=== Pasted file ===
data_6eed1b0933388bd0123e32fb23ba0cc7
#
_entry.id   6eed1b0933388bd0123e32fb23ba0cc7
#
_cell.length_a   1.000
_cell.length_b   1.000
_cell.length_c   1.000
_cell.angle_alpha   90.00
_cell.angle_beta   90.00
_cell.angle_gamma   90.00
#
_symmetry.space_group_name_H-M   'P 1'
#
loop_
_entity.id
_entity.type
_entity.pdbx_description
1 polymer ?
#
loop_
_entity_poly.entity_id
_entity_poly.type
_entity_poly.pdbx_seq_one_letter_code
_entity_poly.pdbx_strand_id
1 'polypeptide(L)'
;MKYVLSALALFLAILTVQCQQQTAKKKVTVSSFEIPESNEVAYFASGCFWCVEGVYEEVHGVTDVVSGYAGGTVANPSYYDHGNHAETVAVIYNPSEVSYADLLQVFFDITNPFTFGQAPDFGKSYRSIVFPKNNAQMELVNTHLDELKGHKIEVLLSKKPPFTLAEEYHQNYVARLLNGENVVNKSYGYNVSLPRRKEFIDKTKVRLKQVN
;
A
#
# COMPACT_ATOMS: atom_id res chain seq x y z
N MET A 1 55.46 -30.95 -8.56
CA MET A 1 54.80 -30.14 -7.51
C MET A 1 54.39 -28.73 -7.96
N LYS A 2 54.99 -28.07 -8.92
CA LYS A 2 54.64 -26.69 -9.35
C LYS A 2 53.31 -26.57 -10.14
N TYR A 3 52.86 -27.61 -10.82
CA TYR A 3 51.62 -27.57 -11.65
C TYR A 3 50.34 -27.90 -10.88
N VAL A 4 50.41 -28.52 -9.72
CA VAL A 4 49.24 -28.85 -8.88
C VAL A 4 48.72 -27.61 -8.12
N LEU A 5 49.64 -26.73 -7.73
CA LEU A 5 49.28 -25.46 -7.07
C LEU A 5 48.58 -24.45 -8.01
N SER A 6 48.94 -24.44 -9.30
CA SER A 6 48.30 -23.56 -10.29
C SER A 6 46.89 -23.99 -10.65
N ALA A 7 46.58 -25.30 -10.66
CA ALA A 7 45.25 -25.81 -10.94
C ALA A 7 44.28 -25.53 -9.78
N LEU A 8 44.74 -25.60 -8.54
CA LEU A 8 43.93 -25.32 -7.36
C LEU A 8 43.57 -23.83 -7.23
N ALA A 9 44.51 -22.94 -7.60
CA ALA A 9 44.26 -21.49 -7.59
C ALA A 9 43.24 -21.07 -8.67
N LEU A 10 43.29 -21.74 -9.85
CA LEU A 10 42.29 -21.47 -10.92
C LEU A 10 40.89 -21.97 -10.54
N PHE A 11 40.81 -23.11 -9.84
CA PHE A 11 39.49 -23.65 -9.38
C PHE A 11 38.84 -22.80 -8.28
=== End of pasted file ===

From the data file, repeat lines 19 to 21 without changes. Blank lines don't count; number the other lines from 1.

#
loop_
_entity_poly.entity_id